Search high-court cases or catch the buzz at the HIVE
- By Elizabeth Sikorovsky
- Jul 28, 1996
You can read a selection of recent and past decisions of the Supreme Court on a World Wide Web service maintained by Cornell University at http://www.law.cornell.edu/supct/supct.table.html. Visitors to the site - especially those more fluent in legalese than in computer code - will be relieved to find an extremely simple layout.
The site provides a word-search capability that makes it a snap to search for cases. The search engine does a lot of the work for you, arranging the cases in a number of different ways for easy browsing. Click on the home page entries to find the cases arranged by date, term or topic. The database covers rulings from the past seven terms, including the last term, which ended in June.
The site also offers an express newsletter service, accessible via the Web or by electronic mail, that provides synopses and analyses of Supreme Court decisions "within hours after their release." The service, operated out of the Legal Information Institute of Cornell Law School, is called the "lii-bulletin." This fall, the institute will kick off liibulletin-ny, which will offer analyses of key decisions form the New York Court of Appeals. To subscribe to liibulletin, send an e-mail message to firstname.lastname@example.org.
cornell.edu. Keep the subject line blank and write in the body of your message "subscribe liibulletin Firstname Lastname." For example, John Doe would write in the body of the message, "subscribe liibulletin John Doe." Find out more about this service at http://www.law.cornell.edu/focus/bulletins.html.
The National Performance Review offers its own electronic newsletter called "Reinvention Express," offering information, updates and tips for federal managers and employees. The July 12 issue gives inside information on how agencies are using intranets to improve business practices and on upcoming intranet workshops sponsored by the NPR and the NPR's Government Information Technology Services working group. You can access the "Reinvention Express" archives by pointing your browser to the NPR's home page at http://www.npr.gov and by clicking on News Room. Or send an e-mail message to Listproc@etc.fed.gov with the message "SUBSCRIBE EXPRESS-L FIRSTNAME LASTNAME," putting three spaces between each full word.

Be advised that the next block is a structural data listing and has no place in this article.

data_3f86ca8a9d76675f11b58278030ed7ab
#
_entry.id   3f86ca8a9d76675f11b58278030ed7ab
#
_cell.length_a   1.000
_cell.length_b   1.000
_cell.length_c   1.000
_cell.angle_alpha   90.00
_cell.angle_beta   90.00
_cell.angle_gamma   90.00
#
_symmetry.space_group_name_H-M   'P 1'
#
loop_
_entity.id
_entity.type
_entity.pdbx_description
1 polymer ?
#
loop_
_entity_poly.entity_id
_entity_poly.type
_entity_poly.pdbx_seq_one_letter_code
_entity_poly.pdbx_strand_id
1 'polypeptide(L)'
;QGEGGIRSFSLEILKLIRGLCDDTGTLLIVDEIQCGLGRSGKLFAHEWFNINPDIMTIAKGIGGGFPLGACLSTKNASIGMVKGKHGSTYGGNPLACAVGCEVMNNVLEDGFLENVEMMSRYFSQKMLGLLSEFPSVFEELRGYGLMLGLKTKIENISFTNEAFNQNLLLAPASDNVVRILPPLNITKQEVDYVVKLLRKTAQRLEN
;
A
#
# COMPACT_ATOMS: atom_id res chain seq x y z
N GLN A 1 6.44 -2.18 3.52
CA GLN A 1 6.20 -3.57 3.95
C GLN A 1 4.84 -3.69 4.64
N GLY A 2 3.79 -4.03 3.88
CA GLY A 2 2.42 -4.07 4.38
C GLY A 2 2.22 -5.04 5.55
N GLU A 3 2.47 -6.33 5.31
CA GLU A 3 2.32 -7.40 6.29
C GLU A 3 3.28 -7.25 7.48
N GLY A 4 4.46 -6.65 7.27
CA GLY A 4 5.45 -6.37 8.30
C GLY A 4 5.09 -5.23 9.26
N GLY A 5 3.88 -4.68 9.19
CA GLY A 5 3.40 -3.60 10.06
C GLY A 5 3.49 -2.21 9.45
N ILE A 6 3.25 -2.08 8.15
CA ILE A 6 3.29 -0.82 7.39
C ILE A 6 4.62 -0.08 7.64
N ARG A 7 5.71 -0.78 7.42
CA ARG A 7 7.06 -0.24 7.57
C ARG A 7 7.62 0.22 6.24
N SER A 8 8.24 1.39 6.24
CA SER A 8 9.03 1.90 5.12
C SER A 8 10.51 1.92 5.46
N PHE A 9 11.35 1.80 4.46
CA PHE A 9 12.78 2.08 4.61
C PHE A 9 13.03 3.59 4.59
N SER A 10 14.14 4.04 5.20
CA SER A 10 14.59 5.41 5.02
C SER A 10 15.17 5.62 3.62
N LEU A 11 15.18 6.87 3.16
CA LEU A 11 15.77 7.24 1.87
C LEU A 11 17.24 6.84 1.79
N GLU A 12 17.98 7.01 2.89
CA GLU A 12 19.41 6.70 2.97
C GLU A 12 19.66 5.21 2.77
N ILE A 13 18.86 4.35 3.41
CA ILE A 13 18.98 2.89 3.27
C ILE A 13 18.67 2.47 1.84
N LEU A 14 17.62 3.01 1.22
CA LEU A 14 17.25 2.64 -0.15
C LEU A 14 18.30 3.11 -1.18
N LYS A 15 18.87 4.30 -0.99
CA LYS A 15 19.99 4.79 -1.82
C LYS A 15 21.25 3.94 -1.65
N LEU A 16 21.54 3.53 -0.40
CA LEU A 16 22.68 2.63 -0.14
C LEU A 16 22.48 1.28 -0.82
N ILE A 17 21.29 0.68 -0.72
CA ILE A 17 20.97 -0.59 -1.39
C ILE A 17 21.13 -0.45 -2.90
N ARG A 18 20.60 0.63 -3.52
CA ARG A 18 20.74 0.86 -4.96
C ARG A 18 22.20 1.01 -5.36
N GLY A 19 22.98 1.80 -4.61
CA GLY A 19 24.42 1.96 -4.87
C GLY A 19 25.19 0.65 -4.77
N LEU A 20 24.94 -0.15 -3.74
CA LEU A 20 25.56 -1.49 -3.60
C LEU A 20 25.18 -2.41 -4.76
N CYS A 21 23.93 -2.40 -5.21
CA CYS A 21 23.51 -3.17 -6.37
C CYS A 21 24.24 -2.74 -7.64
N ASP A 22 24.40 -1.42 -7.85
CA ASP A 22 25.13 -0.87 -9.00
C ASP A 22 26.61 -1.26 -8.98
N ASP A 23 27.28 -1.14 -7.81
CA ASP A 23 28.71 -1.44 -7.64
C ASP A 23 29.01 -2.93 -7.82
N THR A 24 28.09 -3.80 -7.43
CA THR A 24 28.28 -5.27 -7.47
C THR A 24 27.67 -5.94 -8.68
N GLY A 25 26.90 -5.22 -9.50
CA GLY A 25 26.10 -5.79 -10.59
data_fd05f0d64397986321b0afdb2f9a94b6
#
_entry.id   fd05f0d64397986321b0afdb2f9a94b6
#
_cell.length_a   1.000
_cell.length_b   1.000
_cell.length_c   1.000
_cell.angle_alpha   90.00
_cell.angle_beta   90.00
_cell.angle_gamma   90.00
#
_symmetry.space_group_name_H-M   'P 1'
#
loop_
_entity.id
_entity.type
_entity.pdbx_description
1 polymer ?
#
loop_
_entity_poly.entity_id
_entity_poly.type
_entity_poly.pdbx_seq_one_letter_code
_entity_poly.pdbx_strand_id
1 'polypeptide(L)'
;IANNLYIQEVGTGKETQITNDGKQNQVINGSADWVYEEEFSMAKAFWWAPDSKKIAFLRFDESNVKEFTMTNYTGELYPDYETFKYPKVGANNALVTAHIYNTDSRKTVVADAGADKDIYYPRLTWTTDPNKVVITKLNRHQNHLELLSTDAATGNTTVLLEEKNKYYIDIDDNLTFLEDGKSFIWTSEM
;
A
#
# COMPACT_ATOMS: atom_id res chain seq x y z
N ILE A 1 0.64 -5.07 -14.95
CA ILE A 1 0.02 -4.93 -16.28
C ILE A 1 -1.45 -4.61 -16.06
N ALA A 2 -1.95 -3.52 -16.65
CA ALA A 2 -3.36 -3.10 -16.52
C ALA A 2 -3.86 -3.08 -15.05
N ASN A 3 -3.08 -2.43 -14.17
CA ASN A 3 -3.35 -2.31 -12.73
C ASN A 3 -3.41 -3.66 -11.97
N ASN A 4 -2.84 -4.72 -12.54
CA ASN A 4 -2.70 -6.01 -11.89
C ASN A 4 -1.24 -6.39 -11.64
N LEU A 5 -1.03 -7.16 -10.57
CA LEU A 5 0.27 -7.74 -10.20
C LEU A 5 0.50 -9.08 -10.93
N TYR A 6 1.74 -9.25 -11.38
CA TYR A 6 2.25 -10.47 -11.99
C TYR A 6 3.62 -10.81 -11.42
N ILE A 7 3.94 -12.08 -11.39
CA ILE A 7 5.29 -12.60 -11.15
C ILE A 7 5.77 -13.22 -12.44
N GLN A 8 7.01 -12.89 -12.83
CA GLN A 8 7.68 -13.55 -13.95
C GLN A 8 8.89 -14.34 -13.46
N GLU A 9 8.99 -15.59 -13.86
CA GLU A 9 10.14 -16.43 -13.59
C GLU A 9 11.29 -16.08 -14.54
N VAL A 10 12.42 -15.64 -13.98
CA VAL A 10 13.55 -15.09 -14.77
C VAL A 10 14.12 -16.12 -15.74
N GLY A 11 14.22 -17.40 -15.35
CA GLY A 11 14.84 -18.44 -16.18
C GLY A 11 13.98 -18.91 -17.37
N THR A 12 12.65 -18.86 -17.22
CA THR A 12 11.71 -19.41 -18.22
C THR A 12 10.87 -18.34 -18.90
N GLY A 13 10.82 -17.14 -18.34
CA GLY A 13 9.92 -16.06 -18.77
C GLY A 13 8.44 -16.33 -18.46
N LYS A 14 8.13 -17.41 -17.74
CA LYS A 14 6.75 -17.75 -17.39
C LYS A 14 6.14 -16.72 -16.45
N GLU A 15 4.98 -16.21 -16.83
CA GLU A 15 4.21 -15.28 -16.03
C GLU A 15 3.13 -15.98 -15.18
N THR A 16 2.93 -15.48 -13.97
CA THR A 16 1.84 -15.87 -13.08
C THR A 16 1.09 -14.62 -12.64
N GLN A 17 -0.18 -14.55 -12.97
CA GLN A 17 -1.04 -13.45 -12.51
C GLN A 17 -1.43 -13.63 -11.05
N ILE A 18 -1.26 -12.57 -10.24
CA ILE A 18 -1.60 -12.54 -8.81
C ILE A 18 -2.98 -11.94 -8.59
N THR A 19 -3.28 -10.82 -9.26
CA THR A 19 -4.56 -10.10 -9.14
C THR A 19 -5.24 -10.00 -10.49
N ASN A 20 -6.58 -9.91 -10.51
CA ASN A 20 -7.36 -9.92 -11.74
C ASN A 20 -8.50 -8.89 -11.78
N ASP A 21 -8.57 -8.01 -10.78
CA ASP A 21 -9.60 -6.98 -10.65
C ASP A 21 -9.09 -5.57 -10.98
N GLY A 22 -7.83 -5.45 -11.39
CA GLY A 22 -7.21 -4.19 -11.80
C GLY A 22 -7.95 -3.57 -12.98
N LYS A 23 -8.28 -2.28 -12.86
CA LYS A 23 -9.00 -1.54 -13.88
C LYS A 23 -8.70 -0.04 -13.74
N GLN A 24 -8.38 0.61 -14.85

NPR's home page also offers links to state, local and federal government resources. At the NPR home page, click on Web Links and then click on Executive Branch, Congress, and State and Local. The site will link you to a meta-index for state and local government information, including an index of state government Web indexes called StateSearch, sponsored by the National Association of State Information Resources Executives.
Virtual Reality Buzz
This acronym has a nice ring to it: the HIVE. Sponsored by the Naval Postgraduate School's Department of Computer Science, the Laboratory for Human Interaction in the Virtual Environment (HIVE) aims to develop "human-centered" training systems for the military. For example, researchers at the HIVE are analyzing how the military carries out standard training for medics so that the military can effectively translate training elements into a virtual environment. To see what's happening at the HIVE, point your browser to http://www-npsnet.cs.nps.navy.mil/hive/hive_research.html.